Having your own vehicle isn’t a luxury. For many people, it is a basic necessity for modern life. Many companies, even those who don’t require any kind of delivery service or driving as part of the job, inquire as to whether an applicant has their own transportation as part of the hiring process.
Even if your employer doesn’t require a car, you only have to try to bring your groceries home on the bus once to understand how public transportation doesn’t really fit all of the needs that a modern family has. Having a car allows you to transport yourself to important appointments, arrive at work on time and perform necessary chores and tasks for your family.
Unfortunately, if you finance the purchase of your vehicle, you are vulnerable to the potential repossession of that vehicle until you pay it off. Losing your vehicle when you already struggle financially could make things infinitely more difficult for you as an individual and your family as a whole. Thankfully, bankruptcy can help you avoid the repossession of your vehicle.
Take action before you actually lose the vehicle
If you have fallen one or more months behind in repaying the loan for your vehicle, the lender may notify you of their intention to take more aggressive collection action. Once you know that your vehicle is in danger of repossession, you should take action to defend your ownership of the vehicle and the money you have already invested in paying for it.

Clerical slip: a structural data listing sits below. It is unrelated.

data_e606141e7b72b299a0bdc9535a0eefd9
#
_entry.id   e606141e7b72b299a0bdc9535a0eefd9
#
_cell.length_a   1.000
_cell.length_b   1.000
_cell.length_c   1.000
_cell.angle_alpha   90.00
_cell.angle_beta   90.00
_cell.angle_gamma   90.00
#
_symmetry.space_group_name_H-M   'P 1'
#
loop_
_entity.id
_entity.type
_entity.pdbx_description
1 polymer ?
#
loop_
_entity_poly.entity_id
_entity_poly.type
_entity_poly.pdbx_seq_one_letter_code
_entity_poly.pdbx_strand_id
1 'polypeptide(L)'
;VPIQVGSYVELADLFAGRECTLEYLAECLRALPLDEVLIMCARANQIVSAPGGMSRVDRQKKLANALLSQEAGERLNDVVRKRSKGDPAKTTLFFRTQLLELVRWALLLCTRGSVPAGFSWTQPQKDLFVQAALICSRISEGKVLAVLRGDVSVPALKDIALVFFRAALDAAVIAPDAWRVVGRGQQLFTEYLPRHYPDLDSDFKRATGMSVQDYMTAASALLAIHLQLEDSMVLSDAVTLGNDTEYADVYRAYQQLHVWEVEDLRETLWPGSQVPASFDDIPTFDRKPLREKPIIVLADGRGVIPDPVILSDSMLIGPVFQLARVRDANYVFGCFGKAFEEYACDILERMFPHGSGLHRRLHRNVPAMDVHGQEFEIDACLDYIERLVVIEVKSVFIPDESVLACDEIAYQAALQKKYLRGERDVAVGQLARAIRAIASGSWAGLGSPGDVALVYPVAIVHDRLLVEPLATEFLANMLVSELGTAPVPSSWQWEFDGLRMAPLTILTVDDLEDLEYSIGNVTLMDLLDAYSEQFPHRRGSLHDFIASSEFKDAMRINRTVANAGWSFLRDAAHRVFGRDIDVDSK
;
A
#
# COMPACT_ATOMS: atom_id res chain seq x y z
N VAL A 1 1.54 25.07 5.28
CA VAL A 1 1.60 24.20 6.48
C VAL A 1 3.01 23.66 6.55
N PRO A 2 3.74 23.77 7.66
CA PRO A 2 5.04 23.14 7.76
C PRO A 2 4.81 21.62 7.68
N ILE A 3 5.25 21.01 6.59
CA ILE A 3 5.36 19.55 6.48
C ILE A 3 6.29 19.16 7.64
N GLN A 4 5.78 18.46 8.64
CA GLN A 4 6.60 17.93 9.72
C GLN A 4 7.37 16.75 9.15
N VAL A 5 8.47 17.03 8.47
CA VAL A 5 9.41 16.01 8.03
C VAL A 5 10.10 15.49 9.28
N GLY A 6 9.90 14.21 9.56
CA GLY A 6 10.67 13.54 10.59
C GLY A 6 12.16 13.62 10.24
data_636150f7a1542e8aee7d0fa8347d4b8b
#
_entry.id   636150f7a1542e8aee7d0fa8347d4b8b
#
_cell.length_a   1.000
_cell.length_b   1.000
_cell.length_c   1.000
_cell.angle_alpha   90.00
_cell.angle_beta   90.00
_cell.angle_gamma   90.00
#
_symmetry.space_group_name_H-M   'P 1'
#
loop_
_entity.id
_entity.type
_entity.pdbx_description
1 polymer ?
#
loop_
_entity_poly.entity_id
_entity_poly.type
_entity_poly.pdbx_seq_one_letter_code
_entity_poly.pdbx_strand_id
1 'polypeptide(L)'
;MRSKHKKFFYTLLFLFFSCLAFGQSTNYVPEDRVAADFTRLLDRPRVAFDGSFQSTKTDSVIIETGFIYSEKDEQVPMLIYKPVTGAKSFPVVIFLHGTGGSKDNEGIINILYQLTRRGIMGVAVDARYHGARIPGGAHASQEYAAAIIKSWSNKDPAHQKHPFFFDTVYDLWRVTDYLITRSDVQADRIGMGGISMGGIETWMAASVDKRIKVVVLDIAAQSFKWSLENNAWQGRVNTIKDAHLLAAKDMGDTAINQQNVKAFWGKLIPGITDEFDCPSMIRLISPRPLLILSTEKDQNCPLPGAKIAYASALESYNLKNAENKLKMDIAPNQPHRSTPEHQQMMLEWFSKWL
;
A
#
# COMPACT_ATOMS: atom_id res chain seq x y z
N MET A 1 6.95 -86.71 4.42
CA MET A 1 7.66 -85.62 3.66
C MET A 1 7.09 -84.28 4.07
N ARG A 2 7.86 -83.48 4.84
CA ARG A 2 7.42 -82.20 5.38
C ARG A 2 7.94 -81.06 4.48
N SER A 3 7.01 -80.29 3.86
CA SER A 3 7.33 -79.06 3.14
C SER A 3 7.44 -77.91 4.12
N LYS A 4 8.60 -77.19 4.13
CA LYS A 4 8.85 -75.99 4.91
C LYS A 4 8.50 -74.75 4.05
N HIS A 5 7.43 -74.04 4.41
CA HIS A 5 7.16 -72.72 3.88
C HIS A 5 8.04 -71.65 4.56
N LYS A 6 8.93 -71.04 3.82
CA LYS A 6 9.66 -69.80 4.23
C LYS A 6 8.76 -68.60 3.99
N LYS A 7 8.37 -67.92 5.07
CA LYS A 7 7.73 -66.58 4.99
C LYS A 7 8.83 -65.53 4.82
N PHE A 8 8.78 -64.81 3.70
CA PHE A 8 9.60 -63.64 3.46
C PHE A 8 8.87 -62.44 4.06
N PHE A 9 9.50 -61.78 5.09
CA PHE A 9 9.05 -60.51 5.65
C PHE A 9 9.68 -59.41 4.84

Although it is sometimes possible to regain possession of a repossessed vehicle through bankruptcy or other civil filings, your ownership of the vehicle is easier to protect if you file bankruptcy before the company collects the vehicle. After all, bankruptcy filings include an automatic stay that temporarily halts collection activity, including repossession of your vehicle or the foreclosure of your home.
Chapter 13 proceedings give you a chance to renegotiate
When you fall behind on car payments, it is common for lenders to request that you pay the entire back-due amount immediately. However, you may not have the financial flexibility to alter your budget that much.
When you file Chapter 13 proceedings specifically, you have the option to set up a repayment plan as part of your filing. Lenders typically want their debts included in the repayment plan, which means they are often willing to work with the person filing and the trustee handling the case. You may be able to negotiate terms that could include lower monthly payment or at the very least moving the missed payments to the end of the repayments so that you can pay them off in the future.
The longer you wait to file for bankruptcy, the harder it will be for you to protect your assets when you can no longer fully meet all of your monthly financial obligations.